A Peaking Cycle for a Raw Stalling Deadlift

This is the exact deadlift cycle I’ve used for the past three meets. Each meet, I’ve hit a PR, so I know it at least works for me. Who knows, it may even work for you too. I started this cycle due to years of being stuck at a low 700 deadlift. My PR was still the same from September 2006, – a mere 715 pounds.  And yes, this was with a deadlift suit. I didn’t hit a PR until December of 2008. That’s over two years without an increase. I decided it was time for a completely different approach to my deadlift training. After I ran this cycle (see graph at bottom of page) the first time, I broke my former PR by 25 pounds. However, this time it was without a suit on. At my next two meets, I hit 5 pound PR’s. I’m at a 750 pound raw deadlift now and I’m hoping to raise that in four weeks at my next raw meet.

This program has four phases: a pull from the top section, a deadlift from the floor section, a block pull section and a deload section. All four parts are equally important. This program is based off of basic peiodization. Weights start light and increase as you go. This keeps you fresh and limits the chance of stagnation.

In between each phase is a speed, or deload day. Speed work is done for six singles at 50 percent. On every fourth week, there’s a deload, but it’s technically a speed day that is supposed to be kept light – around 40 percent for six singles. I like to squat and deadlift on the same day because I feel it gives me a realistic idea of how I’m progressing. If you do full meets, you’ll always pull after you squat, so I like to practice it that way.

Here’s the breakdown of exericises:

The pull from the top is an exercise that I stole from Ano. He’s a monster puller and that was a good enough reason to steal an exercise from him. Below is the video of a pull from the top.

As you can see, it’s a simple movement, but it’s very hard. It really builds the glutes and hamstrings.

The second phase is the deadlift phase. I do these early in the cycle to keep myself from peaking too early before the meet. Nothing fancy about this, just pull.

Below is a video of the deadlift. Please note my form isn’t exactly ideal. The only reason I’m showing this is to make others aware that most so-called “technique rules” are only guidelines. Find what works best for you and get after it!

The next phase is the block pull phase. This is when you really hammer your lockout and build strength. It also allows you to prepare for the meet and get used to pulling heavy weights. But, since it’s off the blocks, you don’t get all of the negative CNS abuse that would come from a standard deadlift.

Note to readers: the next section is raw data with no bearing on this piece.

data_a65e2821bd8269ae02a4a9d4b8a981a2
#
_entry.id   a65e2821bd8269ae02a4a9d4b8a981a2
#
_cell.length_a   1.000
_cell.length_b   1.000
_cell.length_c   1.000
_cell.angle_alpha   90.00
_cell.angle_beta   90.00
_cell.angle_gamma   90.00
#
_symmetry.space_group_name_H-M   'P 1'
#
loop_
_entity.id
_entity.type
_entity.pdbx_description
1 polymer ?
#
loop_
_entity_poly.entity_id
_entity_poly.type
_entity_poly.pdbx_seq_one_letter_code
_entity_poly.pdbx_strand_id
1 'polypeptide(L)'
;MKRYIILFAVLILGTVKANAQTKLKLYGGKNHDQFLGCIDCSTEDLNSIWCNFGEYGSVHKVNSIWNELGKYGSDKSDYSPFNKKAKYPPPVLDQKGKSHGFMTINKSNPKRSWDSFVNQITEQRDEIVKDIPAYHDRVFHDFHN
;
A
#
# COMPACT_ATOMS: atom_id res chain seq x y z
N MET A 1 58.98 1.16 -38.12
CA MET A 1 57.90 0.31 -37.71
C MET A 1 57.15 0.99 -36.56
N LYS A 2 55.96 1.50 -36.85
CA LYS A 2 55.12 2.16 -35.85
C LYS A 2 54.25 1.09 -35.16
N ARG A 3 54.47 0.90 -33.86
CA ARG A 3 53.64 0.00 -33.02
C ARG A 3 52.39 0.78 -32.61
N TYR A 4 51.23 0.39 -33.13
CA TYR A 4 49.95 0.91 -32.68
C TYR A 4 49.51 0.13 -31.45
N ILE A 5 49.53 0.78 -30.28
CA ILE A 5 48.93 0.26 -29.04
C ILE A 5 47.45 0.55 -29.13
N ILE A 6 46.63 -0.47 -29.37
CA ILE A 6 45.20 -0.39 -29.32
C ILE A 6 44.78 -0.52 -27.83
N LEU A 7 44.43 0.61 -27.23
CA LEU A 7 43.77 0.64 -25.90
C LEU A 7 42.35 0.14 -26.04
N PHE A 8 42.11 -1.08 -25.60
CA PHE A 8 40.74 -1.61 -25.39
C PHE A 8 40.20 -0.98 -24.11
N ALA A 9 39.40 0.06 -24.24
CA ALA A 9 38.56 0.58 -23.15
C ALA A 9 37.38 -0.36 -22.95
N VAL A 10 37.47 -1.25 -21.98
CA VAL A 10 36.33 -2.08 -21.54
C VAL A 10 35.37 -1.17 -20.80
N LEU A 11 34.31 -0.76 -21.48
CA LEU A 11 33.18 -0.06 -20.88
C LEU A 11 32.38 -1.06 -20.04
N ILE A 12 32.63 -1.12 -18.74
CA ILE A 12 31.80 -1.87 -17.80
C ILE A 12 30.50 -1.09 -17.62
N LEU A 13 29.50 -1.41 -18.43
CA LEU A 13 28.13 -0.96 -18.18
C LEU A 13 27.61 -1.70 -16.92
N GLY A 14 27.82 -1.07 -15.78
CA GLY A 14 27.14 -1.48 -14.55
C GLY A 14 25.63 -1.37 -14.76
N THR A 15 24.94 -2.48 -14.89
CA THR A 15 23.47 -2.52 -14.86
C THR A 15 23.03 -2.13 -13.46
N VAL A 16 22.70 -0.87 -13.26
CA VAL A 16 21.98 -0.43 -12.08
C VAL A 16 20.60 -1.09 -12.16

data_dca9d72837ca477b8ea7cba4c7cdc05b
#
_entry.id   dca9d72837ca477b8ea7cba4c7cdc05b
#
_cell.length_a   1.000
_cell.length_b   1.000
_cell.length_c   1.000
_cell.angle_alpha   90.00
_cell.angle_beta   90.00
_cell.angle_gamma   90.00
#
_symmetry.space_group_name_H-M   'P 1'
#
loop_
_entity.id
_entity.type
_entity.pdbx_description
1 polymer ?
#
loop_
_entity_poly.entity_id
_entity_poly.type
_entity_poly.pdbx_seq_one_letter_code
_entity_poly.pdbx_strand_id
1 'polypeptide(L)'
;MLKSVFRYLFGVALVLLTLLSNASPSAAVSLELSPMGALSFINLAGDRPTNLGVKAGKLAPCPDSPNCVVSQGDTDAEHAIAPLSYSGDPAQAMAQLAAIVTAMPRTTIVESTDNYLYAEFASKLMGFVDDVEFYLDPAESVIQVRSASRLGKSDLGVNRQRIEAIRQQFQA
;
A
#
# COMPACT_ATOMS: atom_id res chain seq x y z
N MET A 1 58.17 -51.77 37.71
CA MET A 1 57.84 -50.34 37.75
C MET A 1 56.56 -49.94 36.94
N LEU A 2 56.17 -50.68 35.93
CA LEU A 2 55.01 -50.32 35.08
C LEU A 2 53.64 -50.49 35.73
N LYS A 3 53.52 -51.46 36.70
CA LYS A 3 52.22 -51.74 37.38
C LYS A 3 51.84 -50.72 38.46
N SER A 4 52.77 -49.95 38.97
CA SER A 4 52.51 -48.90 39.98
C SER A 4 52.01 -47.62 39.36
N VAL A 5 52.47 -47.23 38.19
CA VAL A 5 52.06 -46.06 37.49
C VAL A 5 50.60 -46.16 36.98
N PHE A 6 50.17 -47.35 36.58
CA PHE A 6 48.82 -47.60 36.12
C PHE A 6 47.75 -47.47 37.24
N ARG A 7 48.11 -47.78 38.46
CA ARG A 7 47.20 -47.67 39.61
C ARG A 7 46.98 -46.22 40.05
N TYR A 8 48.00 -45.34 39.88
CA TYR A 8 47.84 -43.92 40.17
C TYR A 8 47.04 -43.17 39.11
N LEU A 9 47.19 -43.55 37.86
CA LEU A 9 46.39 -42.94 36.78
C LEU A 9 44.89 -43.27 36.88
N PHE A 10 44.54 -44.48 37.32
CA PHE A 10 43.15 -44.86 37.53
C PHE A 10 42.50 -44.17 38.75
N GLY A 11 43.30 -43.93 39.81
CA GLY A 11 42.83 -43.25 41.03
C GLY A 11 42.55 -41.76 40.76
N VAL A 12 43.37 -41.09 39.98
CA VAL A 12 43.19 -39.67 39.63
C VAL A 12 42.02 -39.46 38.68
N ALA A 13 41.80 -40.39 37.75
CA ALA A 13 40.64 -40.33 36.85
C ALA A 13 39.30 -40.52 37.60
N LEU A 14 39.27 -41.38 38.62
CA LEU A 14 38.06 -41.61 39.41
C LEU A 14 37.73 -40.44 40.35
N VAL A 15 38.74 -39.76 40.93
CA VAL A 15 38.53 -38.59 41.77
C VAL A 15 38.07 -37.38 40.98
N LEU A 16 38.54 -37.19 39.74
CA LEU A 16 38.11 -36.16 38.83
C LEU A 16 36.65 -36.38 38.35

Below is a video of a block pull. I find block pulls to be more natural and closer to an actual deadlift than a pin pull.

The final phase is the deload phase. It gets you healed up and fresh for meet day. Four weeks out, you’ll work up to 90 percent. This essentially will be your opener. Three weeks out, you’ll do speed work and two weeks out, you’ll do a light block pull. This is just to keep your CNS awake. Week one is a deload week and then it’s meet time!

This is a 24-week cycle. Give it a whirl, it may help you get out of a funk and get some weight moving again.

Base percentages off of your best competition deadlift.

Week Exercise Weight % Reps
1 Top Pull 85 Triple
2 Speed Pulls 50 6 singles
3 Top Pull 90 Triple
4 Deload 40 6 singles
5 Top Pull 95 Triple
6 Speed 50 6 singles
7 Deadlift 85 Double
8 Deload 40 6 singles
9 Deadlift 90 Double
10 Speed 50 6 singles
11 Deadlift 95 Double
12 Deload 40 6 singles
13 Block Pull 97 Singles
14 Speed 50 6 singles
15 Block Pull 100 Singles
16 Deload 40 6 singles
17 Block Pull 103 Singles
18 Speed 50 6 singles
19 Deadlift 90 single
20 Deload 40 6 singles
21 Block Pull 70 single
22 Deload 50
23 Meet Day
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About the Author

Scott Yard is a 2004 graduate of Western Maryland College. As an equipped lifter Scott has broken the all-time world record total for the 275-lb class. This was done at the age of 23. His 2605-lb total consists of a 1050 squat, 840 bench, and a 715 deadlift. Scott’s 840 bench at one time was the heaviest recorded bench to date in a full meet across all weight classes. Scott currently competes raw. To date he has posted Personal meet bests of 750 in the squat, 505 in the bench, and 755 in the deadlift. Scott trains out of Club Natural Gym in Hanover, Pennsylvania, and hopes to compete for many years to come. By day he is a forensic Social worker in the corrections field. View Scott’s Training Log HERE